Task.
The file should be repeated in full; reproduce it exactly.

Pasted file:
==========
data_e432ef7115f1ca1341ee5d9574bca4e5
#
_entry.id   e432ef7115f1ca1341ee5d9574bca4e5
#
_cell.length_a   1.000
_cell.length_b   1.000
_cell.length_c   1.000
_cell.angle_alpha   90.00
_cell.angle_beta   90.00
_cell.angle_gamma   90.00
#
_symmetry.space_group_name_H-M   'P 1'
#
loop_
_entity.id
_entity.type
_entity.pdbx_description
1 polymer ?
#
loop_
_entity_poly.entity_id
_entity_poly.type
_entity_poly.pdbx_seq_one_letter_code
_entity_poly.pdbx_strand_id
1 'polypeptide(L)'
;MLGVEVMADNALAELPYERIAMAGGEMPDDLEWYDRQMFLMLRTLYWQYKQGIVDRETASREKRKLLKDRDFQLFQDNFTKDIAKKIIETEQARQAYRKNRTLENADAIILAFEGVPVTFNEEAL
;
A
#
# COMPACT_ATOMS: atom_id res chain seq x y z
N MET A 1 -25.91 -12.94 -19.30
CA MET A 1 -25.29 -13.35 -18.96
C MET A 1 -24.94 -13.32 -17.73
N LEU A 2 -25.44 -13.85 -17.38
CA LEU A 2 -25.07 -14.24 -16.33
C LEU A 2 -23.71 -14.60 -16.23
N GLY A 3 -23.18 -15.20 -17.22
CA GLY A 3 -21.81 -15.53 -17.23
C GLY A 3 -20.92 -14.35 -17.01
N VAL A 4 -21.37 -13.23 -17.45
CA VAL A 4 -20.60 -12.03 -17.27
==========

data_e432ef7115f1ca1341ee5d9574bca4e5
#
_entry.id   e432ef7115f1ca1341ee5d9574bca4e5
#
_cell.length_a   1.000
_cell.length_b   1.000
_cell.length_c   1.000
_cell.angle_alpha   90.00
_cell.angle_beta   90.00
_cell.angle_gamma   90.00
#
_symmetry.space_group_name_H-M   'P 1'
#
loop_
_entity.id
_entity.type
_entity.pdbx_description
1 polymer ?
#
loop_
_entity_poly.entity_id
_entity_poly.type
_entity_poly.pdbx_seq_one_letter_code
_entity_poly.pdbx_strand_id
1 'polypeptide(L)'
;MLGVEVMADNALAELPYERIAMAGGEMPDDLEWYDRQMFLMLRTLYWQYKQGIVDRETASREKRKLLKDRDFQLFQDNFTKDIAKKIIETEQARQAYRKNRTLENADAIILAFEGVPVTFNEEAL
;
A
#
# COMPACT_ATOMS: atom_id res chain seq x y z
N MET A 1 -25.91 -12.94 -19.30
CA MET A 1 -25.29 -13.35 -18.96
C MET A 1 -24.94 -13.32 -17.73
N LEU A 2 -25.44 -13.85 -17.38
CA LEU A 2 -25.07 -14.24 -16.33
C LEU A 2 -23.71 -14.60 -16.23
N GLY A 3 -23.18 -15.20 -17.22
CA GLY A 3 -21.81 -15.53 -17.23
C GLY A 3 -20.92 -14.35 -17.01
N VAL A 4 -21.37 -13.23 -17.45
CA VAL A 4 -20.60 -12.03 -17.27